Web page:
Levetiracetam monotherapy for late poststroke seizures in the elderly

Department of Neurology, Ankara Research and Training Hospital, Ministry of Health, Ankara, Turkey.
Epilepsy & Behavior (Impact Factor: 2.26). 07/2008; 13(3):542-4. DOI: 10.1016/j.yebeh.2008.04.025
Source: PubMed

ABSTRACT Stroke is the most common cause of seizures in the elderly. Antiepileptic drugs are used to treat most patients with late poststroke seizures. The aim of this study was to evaluate the efficacy and tolerability of levetiracetam (LEV) in patients aged 60 or older with late-onset poststroke seizures. This prospective study evaluated patients 60 years of age or older, who had at least two late-onset poststroke seizures and were given LEV monotherapy. Demographic data and seizure and stroke characteristics were recorded. Outpatient visits were made after 2, 4, 6, 9, and 12 months and every 3 months thereafter, and the effectiveness and tolerability of LEV were investigated. Thirty-four patients with a mean age of 69.76+/-6.41 were included in this study. Average seizure frequency before treatment was 3.61+/-3.02/month. Mean follow-up time was 17.68+/-3.24 months. At daily doses of 1000-2000 mg, 82.4% of the patients were seizure free, and 7 patients (20.6%) had side effects. LEV was discontinued in one patient because of severe somnolence. Two patients were switched to another antiepileptic drug because of uncontrolled seizures despite an increase in dose up to 3000 mg/day. LEV monotherapy can be effective and well tolerated in elderly patients with late-onset poststroke seizures.

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Available from: Gulnihal Kutlu, Sep 28, 2015
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    • "LEV has been suggested as a first-choice drug against post-stroke seizures, based on safety and efficacy profiles in clinical studies (42). Kutlu and colleagues examined the suitability of LEV monotherapy in individuals aged 60 or older and exhibiting a minimum of two late-onset post-stroke seizures (43). At daily doses of 1000–2000 mg, they reported that 82.4% of the patients were seizure free but seven patients (20.6%) had side effects. "
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    ABSTRACT: Levetiracetam (LEV) is an anti-epileptic drug commonly used for the treatment of partial onset and generalized seizures. In addition to its neuromodulatory and neuroinhibitory effects via its binding to the synaptic vesicle protein SV2A, multiple studies have suggested neuroprotective properties for LEV in both epileptic and non-epileptic conditions. The purpose of this review is to discuss the extent of LEV-mediated protection seen in different neurological conditions, the potential of LEV for easing epileptogenesis, and the possible mechanisms that underlie the protective properties of LEV. LEV has been found to be particularly beneficial for restraining seizures in animal models of spontaneous epilepsy, acute seizures, and status epilepticus (SE). However, its ability for easing epileptogenesis and cognitive dysfunction following SE remains controversial with some studies implying favorable outcomes and others reporting no beneficial effects. Efficacy of LEV as a neuroprotective drug against traumatic brain injury (TBI) has received much attention. While animal studies in TBI models have showed significant neuroprotection and improvements in motor and memory performance with LEV treatment, clinical studies suggest that LEV has similar efficacy as phenytoin in terms of its ability to prevent post-traumatic epilepsy. LEV treatment for TBI is also reported to have fewer adverse effects and monitoring considerations but electroencephalographic recordings suggest the presence of increased seizure tendency. Studies on stroke imply that LEV is a useful alternative to carbamazepine for preventing post-stroke seizures in terms of efficacy and safety. Thus, LEV treatment has promise for restraining SE-, TBI-, or stroke-induced chronic epilepsy. Nevertheless, additional studies are needed to ascertain the most apt dose, timing of intervention, and duration of treatment after the initial precipitating injury and the mechanisms underlying LEV-mediated beneficial effects.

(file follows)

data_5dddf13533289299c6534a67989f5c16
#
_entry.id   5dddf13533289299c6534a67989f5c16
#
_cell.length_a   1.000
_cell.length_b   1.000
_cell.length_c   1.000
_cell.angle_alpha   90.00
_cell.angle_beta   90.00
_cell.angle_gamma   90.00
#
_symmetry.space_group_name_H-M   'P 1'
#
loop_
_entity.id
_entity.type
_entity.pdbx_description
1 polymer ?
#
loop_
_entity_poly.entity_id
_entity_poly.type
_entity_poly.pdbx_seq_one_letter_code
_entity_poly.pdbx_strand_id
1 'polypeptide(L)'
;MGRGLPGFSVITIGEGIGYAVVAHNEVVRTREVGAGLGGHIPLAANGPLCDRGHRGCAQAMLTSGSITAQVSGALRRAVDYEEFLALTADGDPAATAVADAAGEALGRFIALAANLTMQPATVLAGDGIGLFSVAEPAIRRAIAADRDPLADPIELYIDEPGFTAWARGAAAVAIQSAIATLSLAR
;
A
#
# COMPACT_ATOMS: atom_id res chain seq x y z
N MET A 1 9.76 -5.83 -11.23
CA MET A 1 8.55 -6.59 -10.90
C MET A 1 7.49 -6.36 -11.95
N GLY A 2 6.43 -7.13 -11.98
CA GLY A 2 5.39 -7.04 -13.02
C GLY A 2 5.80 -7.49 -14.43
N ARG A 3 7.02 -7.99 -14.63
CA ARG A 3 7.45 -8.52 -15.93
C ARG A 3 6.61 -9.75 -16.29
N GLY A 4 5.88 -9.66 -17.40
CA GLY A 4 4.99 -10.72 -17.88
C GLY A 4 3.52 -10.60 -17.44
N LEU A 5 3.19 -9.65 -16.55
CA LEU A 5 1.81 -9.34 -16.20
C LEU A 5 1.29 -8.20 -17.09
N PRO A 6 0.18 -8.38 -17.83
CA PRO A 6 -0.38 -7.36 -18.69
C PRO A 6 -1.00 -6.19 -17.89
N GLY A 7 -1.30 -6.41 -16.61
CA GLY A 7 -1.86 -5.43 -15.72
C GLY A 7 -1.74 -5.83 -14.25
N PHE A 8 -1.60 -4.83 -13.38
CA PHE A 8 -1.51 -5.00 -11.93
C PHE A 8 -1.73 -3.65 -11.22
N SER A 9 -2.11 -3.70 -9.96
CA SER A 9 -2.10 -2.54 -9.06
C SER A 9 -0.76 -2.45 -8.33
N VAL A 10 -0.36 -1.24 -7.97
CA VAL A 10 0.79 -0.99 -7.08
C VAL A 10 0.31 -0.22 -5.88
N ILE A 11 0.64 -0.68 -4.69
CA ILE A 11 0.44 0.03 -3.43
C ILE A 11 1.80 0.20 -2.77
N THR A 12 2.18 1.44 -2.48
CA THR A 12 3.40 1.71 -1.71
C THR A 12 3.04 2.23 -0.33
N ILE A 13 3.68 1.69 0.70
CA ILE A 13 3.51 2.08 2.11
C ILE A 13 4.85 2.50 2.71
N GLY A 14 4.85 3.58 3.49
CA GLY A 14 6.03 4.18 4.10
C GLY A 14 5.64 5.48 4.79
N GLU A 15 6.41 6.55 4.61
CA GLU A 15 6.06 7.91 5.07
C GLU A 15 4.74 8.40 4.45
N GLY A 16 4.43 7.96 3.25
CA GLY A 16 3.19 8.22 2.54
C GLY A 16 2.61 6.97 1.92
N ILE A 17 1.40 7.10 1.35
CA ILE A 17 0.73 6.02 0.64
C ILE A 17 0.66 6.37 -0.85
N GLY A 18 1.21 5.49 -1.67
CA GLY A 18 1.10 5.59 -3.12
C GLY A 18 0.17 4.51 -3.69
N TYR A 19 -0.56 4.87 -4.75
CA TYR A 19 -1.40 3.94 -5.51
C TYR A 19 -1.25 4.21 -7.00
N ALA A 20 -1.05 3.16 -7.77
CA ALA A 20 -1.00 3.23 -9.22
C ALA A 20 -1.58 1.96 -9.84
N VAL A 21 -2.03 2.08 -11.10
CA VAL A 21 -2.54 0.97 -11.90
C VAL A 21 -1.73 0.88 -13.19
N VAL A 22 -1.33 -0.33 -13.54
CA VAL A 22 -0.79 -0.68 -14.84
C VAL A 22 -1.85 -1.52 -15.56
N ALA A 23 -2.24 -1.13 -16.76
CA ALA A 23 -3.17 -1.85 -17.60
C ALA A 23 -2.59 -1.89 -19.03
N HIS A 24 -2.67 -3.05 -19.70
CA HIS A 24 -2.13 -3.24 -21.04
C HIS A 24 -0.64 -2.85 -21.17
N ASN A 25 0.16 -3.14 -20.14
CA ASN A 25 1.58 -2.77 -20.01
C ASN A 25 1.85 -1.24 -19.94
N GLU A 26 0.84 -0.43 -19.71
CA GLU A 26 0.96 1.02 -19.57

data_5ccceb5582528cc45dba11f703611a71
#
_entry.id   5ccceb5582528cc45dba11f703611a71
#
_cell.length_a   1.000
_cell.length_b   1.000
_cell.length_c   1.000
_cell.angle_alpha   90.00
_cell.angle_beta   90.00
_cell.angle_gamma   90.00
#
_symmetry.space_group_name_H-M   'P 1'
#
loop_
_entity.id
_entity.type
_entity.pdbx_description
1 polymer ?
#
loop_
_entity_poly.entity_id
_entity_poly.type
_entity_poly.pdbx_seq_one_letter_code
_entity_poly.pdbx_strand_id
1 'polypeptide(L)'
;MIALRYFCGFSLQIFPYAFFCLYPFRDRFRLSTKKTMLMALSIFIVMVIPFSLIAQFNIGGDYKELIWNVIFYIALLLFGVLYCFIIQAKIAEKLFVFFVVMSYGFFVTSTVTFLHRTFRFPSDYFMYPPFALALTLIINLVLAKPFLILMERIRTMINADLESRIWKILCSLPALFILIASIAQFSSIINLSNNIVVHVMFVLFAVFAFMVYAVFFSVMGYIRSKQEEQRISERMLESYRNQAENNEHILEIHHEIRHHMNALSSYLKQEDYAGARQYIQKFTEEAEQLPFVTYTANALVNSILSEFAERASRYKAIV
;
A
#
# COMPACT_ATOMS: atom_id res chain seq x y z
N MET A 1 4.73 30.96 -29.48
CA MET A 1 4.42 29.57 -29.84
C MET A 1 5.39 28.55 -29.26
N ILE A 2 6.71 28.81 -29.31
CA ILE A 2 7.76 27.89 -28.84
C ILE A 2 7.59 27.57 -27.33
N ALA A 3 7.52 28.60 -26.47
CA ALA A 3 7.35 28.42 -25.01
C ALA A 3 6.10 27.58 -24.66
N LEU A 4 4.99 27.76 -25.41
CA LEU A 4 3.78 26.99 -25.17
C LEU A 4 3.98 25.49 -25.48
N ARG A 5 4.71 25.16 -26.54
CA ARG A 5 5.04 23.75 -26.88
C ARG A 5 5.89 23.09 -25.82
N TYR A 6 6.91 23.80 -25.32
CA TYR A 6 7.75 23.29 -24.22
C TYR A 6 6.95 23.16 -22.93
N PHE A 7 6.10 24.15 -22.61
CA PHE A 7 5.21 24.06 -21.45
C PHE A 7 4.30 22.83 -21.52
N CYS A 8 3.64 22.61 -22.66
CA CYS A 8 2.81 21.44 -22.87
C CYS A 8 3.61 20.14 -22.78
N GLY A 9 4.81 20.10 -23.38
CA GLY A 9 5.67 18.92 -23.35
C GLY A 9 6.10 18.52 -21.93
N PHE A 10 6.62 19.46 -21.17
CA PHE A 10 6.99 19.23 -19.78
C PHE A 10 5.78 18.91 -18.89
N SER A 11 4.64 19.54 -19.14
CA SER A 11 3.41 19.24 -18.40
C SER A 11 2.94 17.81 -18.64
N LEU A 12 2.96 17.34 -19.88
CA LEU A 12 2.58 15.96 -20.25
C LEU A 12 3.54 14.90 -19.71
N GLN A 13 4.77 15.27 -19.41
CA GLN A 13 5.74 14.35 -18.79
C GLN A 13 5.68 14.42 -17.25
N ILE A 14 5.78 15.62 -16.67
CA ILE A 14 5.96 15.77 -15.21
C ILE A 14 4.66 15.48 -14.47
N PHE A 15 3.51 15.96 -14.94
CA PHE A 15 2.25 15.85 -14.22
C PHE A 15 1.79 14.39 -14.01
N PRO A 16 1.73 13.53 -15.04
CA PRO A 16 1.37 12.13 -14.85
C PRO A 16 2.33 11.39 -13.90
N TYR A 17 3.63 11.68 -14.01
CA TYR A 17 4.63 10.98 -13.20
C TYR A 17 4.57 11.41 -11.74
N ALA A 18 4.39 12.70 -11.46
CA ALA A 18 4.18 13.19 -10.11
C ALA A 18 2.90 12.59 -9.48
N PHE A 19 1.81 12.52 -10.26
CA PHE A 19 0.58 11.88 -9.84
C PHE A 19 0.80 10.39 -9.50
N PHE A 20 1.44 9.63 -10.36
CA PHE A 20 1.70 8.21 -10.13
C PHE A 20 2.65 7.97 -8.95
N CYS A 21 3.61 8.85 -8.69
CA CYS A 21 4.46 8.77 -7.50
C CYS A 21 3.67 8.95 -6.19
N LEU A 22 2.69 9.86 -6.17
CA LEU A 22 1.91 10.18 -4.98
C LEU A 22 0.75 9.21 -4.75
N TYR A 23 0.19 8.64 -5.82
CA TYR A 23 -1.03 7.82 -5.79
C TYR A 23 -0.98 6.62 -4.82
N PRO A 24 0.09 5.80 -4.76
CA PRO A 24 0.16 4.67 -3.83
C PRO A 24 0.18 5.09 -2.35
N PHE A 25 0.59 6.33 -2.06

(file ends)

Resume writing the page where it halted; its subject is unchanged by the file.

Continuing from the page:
Frontiers in Neurology 11/2013; 4:172. DOI:10.3389/fneur.2013.00172
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    • "These characteristics make it suitable for use in the elderly [46]. Recently, two small prospective observational studies of levetiracetam as monotherapy reported good seizure control in patients with late-onset post-stroke seizures [47] [48]. "
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    ABSTRACT: Several new antiepileptic drugs (AEDs) have been introduced for clinical use recently. These new AEDs, like the classic AEDs, target multiple cellular sites both pre- and postsynaptically. The use of AEDs as a possible neuroprotective strategy in brain ischemia is receiving increasing attention and the antiepileptic drug levetiracetam, a 2S-(2-oxo-1-pyrrolidiny1) butanamide, belonging to the pyrrolidone family, could have a crucial role in regulation of epileptogenesis and neuroprotection. Recent observations suggest that levetiracetam is both safe and effective against post-stroke seizures. In this review, the potential neuroprotective role in brain ischemia and the therapeutic implications of levetiracetam in post-stroke epilepsy are discussed.
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